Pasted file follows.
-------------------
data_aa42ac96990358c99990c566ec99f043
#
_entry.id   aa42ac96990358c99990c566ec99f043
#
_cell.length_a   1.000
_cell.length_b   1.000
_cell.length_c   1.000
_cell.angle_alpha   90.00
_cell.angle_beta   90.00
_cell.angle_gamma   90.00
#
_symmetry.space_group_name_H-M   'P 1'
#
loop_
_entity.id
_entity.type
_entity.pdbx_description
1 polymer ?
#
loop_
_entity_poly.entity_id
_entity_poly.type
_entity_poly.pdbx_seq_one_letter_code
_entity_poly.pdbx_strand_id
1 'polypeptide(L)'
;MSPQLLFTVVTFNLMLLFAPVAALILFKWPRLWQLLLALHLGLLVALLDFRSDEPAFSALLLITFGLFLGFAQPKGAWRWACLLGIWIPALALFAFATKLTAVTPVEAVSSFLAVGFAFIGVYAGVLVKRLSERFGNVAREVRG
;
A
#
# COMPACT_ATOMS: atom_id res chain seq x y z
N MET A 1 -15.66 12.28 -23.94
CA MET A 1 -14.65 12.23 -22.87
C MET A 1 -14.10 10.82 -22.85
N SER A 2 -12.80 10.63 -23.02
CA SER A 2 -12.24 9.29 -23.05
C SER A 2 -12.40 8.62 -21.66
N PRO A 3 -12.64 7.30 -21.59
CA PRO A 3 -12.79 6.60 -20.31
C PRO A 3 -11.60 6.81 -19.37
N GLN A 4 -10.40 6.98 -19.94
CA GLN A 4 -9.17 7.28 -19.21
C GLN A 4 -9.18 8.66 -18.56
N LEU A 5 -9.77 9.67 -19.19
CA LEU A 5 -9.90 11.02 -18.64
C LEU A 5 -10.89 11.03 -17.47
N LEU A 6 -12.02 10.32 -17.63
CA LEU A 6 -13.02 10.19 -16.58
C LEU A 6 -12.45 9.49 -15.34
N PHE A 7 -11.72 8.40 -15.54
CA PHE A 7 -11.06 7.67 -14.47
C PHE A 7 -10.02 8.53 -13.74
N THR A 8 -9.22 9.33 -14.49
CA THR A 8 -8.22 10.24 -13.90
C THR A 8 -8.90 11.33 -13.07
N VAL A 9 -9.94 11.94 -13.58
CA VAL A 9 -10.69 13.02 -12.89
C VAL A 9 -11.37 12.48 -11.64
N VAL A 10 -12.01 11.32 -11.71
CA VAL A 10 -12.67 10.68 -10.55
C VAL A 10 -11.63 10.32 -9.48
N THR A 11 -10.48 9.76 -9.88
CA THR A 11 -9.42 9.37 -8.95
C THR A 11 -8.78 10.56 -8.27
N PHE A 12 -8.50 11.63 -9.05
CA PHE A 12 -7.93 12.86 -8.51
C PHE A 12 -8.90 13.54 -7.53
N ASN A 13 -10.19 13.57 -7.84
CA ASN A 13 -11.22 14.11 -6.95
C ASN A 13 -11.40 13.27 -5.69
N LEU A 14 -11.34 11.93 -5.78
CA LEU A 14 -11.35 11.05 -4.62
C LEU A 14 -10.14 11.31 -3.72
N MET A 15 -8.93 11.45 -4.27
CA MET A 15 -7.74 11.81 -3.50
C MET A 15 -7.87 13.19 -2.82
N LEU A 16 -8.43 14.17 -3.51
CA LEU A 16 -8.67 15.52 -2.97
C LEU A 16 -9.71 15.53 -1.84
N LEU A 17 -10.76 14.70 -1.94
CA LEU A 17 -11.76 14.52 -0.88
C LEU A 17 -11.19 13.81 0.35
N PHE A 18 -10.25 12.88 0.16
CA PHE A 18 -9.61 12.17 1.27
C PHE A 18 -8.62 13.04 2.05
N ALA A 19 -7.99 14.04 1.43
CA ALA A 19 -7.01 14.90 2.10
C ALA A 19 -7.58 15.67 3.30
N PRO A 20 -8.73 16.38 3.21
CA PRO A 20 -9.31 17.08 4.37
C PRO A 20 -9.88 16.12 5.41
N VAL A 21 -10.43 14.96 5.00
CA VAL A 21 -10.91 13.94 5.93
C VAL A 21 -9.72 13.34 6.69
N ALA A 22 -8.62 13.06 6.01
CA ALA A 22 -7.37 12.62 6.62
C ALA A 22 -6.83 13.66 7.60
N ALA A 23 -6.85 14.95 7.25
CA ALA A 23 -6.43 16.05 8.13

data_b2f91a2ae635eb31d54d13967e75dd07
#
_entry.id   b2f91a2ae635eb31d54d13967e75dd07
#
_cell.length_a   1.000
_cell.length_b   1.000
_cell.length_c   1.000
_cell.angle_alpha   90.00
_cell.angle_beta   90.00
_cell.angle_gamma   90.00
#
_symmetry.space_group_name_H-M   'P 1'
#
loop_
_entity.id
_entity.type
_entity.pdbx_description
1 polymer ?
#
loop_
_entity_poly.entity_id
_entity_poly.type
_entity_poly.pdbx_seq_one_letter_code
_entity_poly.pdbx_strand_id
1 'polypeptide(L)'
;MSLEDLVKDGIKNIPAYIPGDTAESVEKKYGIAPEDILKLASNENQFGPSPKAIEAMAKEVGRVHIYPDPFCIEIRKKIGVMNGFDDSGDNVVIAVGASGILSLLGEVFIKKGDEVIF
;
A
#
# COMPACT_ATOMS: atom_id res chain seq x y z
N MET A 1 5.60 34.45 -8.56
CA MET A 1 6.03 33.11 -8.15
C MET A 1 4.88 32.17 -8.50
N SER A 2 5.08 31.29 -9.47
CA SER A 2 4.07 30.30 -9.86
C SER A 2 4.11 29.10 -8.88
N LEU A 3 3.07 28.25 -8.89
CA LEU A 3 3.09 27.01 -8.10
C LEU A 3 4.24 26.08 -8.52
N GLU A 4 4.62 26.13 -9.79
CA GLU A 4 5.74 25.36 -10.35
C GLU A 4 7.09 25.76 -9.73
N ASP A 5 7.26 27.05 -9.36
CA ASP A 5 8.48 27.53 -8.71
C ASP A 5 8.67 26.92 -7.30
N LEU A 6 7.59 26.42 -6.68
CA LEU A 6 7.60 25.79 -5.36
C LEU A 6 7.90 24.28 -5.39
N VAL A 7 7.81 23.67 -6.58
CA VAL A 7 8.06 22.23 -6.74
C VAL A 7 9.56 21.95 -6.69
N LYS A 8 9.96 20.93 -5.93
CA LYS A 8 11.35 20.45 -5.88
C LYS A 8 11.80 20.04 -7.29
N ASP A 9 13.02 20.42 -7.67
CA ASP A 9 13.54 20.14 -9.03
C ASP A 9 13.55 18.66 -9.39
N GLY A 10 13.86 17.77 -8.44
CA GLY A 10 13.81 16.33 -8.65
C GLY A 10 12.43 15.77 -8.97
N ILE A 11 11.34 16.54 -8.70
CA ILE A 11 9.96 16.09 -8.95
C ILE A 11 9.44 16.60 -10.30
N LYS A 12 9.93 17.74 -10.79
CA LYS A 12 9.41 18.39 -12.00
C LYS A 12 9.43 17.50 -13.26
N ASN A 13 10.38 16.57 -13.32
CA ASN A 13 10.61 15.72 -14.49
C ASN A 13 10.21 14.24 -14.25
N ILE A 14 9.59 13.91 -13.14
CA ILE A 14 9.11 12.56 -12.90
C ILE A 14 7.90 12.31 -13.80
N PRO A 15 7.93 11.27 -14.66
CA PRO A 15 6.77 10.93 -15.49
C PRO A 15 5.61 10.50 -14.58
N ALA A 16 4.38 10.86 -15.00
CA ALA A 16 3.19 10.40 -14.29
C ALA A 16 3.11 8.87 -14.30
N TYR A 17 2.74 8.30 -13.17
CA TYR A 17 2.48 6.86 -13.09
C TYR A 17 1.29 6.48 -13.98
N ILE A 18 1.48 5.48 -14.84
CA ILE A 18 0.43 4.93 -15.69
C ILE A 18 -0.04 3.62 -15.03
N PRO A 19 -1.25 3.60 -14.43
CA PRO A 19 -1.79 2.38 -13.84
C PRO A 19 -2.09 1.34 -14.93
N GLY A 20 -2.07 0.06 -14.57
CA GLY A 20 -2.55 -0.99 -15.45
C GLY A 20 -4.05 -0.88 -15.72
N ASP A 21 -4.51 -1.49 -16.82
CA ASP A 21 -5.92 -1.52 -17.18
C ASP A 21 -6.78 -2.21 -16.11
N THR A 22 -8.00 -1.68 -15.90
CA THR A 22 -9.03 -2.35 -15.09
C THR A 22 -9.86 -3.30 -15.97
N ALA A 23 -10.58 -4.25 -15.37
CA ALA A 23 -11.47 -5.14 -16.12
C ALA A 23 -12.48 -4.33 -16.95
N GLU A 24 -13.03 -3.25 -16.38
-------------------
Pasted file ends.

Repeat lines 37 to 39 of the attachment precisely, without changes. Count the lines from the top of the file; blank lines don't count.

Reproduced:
N PRO A 3 -12.64 7.30 -21.59
CA PRO A 3 -12.79 6.60 -20.31
C PRO A 3 -11.60 6.81 -19.37